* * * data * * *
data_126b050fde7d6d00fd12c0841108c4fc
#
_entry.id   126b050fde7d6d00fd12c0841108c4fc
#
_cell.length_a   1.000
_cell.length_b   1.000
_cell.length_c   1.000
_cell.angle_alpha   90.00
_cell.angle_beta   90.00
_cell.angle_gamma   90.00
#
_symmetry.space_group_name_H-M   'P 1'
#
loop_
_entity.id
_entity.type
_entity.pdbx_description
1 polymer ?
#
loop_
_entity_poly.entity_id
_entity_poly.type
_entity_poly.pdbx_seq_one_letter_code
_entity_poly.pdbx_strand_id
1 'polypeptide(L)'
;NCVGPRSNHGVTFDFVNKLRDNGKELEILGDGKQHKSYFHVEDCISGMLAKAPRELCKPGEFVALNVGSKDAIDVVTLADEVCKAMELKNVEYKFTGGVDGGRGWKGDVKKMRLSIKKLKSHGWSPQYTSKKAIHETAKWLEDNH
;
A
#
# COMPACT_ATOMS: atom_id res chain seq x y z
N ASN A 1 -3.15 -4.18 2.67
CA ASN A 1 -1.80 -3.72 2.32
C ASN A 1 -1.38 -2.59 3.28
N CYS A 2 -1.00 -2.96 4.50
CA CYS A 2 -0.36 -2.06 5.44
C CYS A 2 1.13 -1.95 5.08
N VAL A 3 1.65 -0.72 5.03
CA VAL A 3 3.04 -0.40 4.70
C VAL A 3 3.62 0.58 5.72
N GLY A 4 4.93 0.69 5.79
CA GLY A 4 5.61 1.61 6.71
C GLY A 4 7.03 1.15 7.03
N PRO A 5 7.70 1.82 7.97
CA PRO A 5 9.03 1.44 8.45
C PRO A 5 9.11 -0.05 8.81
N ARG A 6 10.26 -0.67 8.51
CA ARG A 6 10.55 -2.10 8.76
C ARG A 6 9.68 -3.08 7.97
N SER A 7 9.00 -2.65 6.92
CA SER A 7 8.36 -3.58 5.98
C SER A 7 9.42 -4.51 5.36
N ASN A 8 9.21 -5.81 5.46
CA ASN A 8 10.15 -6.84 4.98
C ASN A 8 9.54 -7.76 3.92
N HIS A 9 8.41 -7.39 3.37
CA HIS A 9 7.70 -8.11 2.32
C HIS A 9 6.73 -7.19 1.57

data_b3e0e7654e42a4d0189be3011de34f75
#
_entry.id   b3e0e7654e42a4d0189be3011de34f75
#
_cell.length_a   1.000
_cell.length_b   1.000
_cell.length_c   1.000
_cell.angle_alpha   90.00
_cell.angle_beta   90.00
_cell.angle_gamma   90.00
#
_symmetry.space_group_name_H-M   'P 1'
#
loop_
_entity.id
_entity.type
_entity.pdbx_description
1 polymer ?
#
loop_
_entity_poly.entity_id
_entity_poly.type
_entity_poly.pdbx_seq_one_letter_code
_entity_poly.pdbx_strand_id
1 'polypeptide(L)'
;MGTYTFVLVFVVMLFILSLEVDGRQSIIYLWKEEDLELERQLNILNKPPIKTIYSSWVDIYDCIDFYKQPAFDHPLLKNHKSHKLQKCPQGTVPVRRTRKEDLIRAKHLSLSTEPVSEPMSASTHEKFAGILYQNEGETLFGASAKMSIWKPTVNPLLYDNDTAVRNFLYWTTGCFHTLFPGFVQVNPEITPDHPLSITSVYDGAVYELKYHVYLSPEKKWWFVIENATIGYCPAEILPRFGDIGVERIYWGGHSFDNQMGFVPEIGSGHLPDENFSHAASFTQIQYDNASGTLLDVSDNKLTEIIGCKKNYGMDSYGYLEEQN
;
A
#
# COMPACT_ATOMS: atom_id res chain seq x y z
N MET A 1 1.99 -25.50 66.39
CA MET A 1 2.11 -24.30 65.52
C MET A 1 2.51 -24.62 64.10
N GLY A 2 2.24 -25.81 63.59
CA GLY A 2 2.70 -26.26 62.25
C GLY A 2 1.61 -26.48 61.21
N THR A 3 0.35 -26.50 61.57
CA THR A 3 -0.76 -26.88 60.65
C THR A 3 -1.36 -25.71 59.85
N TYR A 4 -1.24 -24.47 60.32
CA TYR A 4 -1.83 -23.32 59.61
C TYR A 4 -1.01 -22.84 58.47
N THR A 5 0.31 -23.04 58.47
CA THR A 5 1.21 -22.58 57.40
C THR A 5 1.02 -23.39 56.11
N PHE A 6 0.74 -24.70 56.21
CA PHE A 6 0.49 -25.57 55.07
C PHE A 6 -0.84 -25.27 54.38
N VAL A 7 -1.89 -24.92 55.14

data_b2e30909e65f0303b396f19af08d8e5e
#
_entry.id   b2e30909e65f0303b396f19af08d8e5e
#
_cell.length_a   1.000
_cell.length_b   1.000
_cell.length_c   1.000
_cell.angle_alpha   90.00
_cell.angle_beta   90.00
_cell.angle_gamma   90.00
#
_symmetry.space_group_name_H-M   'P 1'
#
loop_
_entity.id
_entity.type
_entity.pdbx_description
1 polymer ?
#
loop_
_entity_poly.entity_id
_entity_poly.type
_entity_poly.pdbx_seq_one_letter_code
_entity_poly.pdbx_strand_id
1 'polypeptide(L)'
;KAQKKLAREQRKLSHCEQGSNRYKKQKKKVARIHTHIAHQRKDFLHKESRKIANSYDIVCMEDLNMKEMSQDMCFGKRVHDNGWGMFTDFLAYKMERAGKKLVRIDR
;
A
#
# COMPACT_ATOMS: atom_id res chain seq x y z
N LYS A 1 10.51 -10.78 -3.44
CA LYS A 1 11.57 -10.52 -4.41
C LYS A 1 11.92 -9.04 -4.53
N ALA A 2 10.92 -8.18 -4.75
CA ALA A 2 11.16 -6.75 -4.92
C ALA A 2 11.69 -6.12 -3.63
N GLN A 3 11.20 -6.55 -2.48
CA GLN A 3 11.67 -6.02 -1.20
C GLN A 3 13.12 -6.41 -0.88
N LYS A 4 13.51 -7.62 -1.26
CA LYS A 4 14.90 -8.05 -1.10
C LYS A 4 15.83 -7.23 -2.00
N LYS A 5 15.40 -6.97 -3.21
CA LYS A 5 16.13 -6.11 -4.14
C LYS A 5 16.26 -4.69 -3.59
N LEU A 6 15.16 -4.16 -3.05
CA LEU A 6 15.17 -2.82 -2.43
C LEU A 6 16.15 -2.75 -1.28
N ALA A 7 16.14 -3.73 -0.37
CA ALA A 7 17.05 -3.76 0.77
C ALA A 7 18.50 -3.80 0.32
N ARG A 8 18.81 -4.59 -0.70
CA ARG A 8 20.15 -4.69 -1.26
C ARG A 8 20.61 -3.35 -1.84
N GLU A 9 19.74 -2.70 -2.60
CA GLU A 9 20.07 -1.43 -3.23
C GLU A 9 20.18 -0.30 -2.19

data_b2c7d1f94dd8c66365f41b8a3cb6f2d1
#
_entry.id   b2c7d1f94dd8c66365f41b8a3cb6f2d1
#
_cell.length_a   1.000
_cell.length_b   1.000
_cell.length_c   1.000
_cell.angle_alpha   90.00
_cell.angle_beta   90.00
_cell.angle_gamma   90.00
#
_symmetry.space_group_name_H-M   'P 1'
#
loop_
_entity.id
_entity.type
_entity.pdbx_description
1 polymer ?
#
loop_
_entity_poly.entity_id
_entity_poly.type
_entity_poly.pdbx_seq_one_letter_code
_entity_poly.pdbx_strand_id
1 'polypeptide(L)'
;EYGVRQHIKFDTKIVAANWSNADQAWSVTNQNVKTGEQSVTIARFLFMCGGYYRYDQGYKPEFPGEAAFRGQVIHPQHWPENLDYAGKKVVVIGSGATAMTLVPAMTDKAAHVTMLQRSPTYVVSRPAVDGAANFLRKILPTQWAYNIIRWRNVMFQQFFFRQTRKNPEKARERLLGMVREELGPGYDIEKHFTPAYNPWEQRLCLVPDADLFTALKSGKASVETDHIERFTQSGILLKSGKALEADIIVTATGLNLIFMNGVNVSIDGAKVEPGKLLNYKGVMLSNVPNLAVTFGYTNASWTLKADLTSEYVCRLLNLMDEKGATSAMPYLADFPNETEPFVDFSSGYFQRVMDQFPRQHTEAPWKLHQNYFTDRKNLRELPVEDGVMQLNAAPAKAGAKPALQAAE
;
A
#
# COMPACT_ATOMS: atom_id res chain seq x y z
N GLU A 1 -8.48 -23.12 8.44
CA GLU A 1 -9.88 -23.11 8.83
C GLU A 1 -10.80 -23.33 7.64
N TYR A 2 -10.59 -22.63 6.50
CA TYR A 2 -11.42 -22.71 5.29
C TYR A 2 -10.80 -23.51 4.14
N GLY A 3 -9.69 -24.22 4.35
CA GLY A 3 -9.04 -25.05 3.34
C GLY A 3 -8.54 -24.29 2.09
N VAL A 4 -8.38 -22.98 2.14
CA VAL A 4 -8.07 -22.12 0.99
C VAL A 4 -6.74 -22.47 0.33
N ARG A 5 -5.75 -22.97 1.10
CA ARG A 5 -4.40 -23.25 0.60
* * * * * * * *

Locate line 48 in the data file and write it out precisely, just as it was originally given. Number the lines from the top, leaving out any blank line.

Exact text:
C ARG A 6 9.68 -3.08 7.97